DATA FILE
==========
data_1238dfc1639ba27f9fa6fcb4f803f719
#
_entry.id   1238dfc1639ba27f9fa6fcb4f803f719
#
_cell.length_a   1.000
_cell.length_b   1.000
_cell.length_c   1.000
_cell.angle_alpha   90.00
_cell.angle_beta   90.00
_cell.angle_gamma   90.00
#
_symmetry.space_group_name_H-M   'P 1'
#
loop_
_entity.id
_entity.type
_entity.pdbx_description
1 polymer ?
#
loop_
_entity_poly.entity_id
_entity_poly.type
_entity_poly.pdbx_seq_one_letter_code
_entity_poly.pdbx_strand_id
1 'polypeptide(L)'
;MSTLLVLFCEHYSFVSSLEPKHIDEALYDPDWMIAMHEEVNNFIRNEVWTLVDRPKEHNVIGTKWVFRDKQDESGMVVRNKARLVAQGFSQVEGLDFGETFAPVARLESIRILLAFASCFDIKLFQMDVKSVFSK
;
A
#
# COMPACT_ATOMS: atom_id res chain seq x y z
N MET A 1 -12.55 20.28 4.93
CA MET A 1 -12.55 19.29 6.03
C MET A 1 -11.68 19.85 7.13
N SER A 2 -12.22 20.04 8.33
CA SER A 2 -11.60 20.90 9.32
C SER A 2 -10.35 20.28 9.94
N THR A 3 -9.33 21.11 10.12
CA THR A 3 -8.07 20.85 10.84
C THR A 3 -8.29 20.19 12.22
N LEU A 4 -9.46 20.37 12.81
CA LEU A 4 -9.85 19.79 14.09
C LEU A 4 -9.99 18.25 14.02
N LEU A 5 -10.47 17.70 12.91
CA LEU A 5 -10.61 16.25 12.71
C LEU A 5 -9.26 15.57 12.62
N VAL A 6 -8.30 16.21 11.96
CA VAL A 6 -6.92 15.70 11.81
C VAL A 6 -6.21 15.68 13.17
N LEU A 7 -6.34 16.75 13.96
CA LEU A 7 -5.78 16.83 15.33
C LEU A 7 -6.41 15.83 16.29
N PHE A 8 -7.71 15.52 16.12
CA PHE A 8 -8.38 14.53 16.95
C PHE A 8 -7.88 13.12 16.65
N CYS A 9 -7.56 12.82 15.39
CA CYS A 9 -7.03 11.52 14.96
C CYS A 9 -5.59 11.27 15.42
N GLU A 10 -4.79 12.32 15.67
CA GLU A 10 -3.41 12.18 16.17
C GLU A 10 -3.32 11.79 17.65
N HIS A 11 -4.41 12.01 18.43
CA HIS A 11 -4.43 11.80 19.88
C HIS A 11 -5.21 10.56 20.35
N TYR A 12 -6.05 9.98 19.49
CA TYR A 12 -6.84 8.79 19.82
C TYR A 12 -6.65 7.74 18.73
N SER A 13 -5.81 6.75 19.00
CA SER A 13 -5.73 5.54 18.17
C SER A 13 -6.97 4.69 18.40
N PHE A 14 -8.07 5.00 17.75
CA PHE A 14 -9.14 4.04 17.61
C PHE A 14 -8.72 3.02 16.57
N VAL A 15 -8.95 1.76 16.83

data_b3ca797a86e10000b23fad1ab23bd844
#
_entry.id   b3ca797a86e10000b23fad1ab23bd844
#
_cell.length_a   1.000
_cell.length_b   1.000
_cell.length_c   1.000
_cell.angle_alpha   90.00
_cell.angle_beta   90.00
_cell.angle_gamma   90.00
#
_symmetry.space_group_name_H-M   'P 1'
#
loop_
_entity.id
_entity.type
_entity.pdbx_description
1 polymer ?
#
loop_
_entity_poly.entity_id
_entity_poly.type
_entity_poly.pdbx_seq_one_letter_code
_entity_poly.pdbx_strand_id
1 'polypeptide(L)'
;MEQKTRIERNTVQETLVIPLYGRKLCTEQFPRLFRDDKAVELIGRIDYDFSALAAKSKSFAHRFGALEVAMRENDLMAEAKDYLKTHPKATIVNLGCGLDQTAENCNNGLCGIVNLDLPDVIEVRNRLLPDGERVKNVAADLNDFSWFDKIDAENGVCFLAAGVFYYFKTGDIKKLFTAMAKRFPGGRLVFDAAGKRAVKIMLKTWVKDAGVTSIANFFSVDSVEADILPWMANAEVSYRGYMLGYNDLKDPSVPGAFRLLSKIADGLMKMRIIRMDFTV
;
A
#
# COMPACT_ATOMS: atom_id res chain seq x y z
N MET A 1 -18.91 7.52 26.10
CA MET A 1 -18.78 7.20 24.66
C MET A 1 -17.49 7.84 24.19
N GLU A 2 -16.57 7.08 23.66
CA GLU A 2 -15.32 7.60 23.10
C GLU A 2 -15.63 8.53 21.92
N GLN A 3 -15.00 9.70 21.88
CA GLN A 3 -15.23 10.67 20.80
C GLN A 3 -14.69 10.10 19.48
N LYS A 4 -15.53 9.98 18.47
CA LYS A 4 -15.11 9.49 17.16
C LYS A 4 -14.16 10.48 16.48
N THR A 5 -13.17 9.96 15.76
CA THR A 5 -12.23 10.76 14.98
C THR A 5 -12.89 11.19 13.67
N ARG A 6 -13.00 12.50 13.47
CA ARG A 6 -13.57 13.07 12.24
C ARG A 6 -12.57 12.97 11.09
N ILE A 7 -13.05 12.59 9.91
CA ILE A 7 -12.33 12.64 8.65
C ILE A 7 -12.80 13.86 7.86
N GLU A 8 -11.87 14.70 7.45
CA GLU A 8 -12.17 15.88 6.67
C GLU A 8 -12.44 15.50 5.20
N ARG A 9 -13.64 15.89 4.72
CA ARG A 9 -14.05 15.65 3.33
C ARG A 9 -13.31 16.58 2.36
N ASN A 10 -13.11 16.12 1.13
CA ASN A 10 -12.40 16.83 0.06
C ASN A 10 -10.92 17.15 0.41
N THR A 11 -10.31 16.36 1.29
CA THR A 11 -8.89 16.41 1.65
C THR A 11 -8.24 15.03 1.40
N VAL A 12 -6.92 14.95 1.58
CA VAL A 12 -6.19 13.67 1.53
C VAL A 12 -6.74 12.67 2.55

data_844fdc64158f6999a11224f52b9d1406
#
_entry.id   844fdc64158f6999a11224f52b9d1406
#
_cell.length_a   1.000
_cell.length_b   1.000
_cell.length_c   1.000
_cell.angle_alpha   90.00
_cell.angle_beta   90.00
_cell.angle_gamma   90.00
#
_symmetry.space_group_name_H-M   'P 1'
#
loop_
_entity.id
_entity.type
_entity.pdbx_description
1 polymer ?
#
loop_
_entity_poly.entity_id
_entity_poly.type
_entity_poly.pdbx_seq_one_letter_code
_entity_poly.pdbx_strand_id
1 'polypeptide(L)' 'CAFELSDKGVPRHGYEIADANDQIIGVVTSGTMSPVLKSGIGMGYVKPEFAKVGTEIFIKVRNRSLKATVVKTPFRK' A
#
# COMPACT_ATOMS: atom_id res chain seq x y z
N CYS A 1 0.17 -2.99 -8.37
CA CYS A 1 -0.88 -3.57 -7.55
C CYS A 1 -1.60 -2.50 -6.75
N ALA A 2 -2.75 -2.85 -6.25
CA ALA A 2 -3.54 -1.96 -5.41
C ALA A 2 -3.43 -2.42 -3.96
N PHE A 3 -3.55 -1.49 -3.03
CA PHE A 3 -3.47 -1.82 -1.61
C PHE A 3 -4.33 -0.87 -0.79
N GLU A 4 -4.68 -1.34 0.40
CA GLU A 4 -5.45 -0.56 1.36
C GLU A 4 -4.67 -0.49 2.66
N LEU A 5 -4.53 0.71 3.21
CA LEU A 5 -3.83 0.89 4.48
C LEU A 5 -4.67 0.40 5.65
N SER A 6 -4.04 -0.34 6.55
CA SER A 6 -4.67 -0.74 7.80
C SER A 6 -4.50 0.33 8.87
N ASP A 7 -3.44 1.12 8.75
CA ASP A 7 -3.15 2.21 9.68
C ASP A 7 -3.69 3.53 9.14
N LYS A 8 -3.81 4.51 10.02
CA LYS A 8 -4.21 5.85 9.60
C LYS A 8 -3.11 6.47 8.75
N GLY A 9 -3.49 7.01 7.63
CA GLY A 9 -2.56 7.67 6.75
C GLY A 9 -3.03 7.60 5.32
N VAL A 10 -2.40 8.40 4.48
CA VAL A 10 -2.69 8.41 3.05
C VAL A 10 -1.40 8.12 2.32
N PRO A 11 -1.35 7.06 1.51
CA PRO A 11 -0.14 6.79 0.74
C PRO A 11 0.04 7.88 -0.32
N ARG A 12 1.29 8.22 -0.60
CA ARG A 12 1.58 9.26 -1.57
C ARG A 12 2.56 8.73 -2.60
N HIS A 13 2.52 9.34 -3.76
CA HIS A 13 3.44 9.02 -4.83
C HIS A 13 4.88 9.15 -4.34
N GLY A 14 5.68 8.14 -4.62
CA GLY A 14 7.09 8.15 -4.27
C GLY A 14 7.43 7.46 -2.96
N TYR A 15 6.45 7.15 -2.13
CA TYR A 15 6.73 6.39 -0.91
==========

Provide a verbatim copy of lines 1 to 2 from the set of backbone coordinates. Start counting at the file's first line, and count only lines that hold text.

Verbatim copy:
data_1238dfc1639ba27f9fa6fcb4f803f719
#